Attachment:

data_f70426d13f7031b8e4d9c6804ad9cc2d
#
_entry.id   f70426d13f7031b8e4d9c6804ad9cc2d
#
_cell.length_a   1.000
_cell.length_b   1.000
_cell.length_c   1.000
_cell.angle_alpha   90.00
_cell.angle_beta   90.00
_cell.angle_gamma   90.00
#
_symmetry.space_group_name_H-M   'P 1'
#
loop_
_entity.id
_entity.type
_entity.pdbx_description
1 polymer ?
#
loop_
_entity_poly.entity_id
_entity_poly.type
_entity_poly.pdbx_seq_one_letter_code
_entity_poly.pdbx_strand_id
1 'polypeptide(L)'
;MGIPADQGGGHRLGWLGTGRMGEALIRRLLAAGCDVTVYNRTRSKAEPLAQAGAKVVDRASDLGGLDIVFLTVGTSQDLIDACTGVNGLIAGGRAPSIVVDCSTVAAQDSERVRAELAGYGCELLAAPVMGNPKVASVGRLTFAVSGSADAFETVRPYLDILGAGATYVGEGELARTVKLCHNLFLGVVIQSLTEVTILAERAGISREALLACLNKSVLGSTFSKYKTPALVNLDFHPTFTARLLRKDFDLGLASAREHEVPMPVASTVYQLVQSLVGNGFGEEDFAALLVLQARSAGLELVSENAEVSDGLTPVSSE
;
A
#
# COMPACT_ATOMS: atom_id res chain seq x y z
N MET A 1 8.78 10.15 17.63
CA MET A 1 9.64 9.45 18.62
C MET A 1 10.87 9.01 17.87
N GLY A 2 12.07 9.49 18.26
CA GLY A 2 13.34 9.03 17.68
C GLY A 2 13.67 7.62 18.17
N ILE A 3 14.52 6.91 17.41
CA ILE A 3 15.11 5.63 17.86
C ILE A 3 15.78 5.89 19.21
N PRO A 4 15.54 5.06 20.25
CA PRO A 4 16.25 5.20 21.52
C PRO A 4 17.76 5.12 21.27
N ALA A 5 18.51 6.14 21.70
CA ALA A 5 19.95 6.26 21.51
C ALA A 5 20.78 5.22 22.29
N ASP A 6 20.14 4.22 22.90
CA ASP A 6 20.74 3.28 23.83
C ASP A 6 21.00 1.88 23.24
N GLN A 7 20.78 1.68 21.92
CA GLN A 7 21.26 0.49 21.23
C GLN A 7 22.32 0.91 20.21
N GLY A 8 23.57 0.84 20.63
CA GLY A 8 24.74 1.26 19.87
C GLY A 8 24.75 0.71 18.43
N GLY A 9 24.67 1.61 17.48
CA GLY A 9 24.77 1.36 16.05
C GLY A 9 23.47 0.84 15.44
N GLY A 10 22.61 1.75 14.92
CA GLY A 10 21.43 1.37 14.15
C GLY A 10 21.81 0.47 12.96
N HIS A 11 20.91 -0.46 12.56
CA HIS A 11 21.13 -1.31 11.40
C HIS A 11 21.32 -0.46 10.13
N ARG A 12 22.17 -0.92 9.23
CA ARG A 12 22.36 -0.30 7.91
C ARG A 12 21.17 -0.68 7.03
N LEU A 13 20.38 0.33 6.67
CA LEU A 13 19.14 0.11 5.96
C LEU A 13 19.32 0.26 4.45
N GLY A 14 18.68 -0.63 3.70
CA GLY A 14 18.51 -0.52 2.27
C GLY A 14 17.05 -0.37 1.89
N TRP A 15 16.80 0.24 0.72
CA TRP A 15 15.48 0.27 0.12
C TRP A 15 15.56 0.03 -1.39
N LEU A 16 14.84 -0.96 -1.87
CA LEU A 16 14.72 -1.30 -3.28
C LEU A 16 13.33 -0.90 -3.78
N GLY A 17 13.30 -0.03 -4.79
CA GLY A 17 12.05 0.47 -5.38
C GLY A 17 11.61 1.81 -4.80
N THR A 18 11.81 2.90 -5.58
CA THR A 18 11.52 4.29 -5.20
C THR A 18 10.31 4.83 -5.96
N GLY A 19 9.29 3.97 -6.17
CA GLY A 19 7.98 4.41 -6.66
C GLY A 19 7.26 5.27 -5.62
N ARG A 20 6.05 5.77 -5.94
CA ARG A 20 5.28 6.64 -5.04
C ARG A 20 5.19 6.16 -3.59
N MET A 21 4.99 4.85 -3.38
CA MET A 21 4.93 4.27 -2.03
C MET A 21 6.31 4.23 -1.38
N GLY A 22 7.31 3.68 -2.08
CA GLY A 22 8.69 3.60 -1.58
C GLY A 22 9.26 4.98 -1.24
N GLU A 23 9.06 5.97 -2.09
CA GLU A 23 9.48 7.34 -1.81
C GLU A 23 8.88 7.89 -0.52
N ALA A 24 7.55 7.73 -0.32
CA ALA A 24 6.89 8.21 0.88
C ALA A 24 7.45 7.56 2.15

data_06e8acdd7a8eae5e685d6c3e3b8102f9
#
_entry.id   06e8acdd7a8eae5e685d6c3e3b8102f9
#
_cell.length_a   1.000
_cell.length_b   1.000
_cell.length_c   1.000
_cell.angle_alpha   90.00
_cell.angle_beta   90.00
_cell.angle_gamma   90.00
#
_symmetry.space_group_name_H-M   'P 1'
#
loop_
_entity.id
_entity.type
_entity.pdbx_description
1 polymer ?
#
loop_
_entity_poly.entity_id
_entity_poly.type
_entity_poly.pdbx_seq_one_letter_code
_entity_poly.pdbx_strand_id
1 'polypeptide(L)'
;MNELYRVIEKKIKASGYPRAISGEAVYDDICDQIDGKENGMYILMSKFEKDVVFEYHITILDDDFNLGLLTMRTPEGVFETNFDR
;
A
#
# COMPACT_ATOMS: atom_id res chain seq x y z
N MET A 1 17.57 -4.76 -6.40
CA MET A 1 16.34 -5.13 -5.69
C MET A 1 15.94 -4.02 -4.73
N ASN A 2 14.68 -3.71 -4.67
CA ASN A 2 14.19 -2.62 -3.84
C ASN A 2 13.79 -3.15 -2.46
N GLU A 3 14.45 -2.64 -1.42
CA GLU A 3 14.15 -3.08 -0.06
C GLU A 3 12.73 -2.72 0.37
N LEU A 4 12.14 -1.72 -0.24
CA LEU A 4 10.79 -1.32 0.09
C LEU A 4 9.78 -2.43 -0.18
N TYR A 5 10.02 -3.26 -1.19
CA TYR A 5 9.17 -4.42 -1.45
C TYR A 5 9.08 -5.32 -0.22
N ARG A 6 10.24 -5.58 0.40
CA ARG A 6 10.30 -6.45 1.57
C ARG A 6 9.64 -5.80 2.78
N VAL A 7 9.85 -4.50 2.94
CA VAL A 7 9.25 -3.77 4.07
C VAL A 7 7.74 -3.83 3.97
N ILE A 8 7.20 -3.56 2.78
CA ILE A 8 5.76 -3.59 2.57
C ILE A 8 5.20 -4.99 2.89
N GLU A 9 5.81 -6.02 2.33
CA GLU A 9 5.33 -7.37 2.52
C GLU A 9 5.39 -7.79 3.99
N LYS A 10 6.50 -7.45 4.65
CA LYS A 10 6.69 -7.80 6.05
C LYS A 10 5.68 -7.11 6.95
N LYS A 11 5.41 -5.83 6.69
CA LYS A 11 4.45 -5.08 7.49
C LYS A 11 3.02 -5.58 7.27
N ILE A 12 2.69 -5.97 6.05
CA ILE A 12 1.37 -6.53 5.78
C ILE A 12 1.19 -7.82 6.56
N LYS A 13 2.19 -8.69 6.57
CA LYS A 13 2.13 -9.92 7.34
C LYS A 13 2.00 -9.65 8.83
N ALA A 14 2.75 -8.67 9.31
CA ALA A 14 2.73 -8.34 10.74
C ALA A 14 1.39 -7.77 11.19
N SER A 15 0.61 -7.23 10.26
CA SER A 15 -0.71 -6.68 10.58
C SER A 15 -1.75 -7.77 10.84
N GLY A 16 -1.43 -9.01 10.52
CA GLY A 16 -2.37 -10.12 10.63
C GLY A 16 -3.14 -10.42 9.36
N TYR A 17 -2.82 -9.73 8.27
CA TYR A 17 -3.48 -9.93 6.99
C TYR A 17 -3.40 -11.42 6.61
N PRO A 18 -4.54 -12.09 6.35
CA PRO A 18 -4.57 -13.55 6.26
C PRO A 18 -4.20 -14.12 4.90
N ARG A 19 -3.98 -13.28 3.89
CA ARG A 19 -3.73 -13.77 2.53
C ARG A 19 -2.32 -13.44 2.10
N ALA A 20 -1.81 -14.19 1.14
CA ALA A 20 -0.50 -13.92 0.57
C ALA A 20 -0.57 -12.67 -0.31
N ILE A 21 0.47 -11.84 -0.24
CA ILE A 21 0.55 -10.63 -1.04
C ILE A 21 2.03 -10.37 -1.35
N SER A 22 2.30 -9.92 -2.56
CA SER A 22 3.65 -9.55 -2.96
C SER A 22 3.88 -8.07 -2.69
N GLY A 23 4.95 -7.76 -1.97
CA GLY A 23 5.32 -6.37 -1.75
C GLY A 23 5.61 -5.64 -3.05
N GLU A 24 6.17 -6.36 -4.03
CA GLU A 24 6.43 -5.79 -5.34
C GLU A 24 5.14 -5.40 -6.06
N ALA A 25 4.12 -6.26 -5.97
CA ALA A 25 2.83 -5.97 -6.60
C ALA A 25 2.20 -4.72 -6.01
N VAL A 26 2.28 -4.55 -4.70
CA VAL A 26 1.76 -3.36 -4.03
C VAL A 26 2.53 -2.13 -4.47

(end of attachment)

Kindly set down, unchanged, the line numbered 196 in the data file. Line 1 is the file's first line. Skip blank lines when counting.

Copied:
N SER A 22 2.30 -9.92 -2.56